Strangely, the Russell Crowe version of Robin Hood did – which we really didn’t need, as there was a tie-in for the Kevin Costner version 20 years ago (you know, the one which was an actual hit).
Perhaps studios don’t want to invest in the publication of their film in novel form when they’re not even certain if their project will be a hit in celluloid. Whatever the reason, the big-screen novelisation is fading.
Conversely, the TV-tie in has never been more rampant.
They’re different, in that they have original stories and aren’t (these days, anyway) adapted from television episodes. There has, of course, been TV tie-ins before (the 60s gave us the The Man from U.N.C.L.E. novels, and the 70s and 80s Starsksy And Hutch and Miami Vice, respectively, while teen readers got their 90410 and The OC fixes when those shows were in hiatus).
The last decade, however, has seen the most bountiful supply of small-screen tie-in product ever, with the CSI franchise, 24, Alias, Bones, Criminal Minds, Monk, Burn Notice, Psych, and most recently, NCIS all getting their shiny photo-covers onto bookstore shelves. I’m waiting on The Mentalist book series, should there ever be one (and if series creator Bruno Heller is reading this, please let me write them).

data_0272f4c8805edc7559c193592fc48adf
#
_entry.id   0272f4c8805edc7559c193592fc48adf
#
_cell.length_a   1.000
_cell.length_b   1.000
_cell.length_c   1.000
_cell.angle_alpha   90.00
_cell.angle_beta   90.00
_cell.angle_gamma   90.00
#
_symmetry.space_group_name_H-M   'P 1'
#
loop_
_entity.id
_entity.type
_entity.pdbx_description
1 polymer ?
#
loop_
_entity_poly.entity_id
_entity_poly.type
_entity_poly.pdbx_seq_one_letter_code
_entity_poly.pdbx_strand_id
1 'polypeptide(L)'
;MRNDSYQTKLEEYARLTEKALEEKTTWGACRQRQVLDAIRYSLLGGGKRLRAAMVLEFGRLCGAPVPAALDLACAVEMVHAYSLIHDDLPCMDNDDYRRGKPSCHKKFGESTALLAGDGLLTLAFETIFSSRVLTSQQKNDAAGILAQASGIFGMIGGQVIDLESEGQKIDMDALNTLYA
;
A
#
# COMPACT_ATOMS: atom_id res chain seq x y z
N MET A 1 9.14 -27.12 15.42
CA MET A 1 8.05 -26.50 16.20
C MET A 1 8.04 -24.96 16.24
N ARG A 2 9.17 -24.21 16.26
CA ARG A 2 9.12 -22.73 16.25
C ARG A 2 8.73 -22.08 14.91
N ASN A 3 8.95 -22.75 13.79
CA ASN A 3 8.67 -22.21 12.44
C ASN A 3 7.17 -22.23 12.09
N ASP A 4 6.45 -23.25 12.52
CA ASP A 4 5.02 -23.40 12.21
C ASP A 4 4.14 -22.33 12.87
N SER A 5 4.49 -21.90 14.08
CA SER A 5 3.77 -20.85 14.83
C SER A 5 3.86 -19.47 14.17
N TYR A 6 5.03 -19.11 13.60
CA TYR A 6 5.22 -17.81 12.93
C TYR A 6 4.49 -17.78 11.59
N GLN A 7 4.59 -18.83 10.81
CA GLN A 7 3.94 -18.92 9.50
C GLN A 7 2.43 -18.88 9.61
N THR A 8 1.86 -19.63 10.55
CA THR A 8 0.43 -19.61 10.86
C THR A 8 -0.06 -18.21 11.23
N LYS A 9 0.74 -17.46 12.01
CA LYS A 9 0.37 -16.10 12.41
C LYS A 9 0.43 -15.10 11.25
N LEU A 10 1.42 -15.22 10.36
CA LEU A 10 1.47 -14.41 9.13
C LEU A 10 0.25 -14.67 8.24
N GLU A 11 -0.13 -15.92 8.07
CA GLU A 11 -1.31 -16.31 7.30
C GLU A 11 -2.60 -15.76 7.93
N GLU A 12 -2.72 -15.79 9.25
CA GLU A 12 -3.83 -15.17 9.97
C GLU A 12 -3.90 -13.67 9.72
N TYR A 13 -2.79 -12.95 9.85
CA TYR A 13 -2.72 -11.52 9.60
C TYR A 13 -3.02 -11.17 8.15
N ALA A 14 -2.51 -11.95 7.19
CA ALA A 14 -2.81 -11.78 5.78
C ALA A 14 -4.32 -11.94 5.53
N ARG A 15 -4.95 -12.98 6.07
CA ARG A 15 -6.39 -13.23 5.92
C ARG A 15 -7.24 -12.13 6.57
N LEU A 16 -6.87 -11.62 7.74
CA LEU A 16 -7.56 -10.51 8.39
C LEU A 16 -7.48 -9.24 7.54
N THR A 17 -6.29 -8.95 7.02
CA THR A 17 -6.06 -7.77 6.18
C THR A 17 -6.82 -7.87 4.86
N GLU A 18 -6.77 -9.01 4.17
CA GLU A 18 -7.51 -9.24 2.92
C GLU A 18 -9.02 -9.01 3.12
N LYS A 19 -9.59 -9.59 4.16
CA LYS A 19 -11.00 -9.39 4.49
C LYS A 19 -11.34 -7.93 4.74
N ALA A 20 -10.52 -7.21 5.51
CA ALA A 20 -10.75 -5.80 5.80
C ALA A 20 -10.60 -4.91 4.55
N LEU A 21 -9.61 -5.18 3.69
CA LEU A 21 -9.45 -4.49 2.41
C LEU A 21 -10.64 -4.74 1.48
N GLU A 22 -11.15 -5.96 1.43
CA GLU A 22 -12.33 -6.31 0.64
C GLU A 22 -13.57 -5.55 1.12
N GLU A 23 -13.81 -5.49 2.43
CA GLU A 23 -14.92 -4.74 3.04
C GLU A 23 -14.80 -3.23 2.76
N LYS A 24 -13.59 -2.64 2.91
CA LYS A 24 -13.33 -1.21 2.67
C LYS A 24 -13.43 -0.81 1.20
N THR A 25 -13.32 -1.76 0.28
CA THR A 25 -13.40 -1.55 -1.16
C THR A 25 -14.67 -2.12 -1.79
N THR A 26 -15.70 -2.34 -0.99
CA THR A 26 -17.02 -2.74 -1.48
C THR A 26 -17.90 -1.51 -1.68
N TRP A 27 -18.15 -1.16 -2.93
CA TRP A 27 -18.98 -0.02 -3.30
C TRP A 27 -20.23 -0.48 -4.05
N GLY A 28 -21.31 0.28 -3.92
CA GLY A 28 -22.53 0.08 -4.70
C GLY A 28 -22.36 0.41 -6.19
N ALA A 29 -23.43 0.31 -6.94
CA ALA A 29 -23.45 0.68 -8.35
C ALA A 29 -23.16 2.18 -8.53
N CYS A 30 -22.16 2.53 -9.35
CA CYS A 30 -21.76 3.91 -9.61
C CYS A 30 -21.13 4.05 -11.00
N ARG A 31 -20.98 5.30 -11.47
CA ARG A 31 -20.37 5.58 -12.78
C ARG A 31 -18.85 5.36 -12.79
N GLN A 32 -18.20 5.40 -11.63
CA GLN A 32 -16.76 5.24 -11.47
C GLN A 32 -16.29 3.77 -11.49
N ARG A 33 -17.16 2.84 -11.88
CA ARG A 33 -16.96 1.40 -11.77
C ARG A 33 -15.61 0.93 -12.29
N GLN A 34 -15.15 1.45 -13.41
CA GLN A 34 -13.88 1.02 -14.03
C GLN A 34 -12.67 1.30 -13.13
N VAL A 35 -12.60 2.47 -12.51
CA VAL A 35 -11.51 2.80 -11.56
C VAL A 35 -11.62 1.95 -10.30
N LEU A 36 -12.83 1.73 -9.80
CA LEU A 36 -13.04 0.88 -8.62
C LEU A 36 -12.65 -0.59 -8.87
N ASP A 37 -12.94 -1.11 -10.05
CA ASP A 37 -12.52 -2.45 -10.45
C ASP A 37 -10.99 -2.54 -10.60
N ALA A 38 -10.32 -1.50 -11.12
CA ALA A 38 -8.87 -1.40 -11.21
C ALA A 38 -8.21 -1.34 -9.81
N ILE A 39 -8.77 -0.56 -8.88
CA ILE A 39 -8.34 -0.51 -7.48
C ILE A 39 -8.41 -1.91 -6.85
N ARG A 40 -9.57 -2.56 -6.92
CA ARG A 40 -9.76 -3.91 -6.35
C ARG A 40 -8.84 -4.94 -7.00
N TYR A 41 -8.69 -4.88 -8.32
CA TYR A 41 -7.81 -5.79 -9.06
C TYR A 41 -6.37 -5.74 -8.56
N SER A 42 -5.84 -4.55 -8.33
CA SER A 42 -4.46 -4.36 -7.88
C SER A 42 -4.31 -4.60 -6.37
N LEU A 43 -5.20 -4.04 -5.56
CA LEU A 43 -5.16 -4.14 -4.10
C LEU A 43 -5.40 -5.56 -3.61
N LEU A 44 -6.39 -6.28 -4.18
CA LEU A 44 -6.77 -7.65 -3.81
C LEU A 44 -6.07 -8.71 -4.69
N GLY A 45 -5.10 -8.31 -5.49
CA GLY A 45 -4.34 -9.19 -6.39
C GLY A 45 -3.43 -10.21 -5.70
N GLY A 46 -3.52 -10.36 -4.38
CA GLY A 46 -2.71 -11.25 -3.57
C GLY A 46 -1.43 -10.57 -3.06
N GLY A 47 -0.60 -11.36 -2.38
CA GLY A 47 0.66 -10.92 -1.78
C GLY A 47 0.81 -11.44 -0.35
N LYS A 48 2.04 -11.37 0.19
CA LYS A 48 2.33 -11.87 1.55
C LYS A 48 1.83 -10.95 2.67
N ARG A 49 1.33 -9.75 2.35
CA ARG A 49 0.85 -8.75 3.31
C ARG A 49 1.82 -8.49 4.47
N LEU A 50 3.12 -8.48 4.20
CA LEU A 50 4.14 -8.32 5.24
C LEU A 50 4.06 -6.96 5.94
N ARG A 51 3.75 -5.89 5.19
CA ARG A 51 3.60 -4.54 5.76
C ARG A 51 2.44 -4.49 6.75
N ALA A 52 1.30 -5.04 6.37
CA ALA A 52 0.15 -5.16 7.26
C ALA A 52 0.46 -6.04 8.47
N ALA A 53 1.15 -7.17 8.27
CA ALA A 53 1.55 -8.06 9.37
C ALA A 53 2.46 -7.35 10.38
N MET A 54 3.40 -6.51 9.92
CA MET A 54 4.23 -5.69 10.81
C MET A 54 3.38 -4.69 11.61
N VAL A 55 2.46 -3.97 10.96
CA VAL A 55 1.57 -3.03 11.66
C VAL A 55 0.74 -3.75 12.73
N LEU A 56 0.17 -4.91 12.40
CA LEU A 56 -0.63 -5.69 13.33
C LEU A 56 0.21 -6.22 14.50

Similarly, in 2005, Marvel and Pocket Books together developed a prose-line in which a whole slew of superheroes, like Wolverine, Spider-Man and Fantastic Four, found themselves in graphic-less books. The line was dropped after only a couple of books – surprisingly, as they were invariably good. Perhaps the fans are too busy watching the movies Marvel keeps putting out than reading about those same characters in books – you know, with words and that.
Maybe DVDs are the trouble. They shouldn’t be, as videos never stopped novelisations selling. But there’s a five or six month gap between the movie closing in the cinema and coming out on DVD, and that should be the perfect time for eager fans to experience the film all again – with the bonus of getting extra material and added insight into the story and character.
It could be the best film you’ve ever read.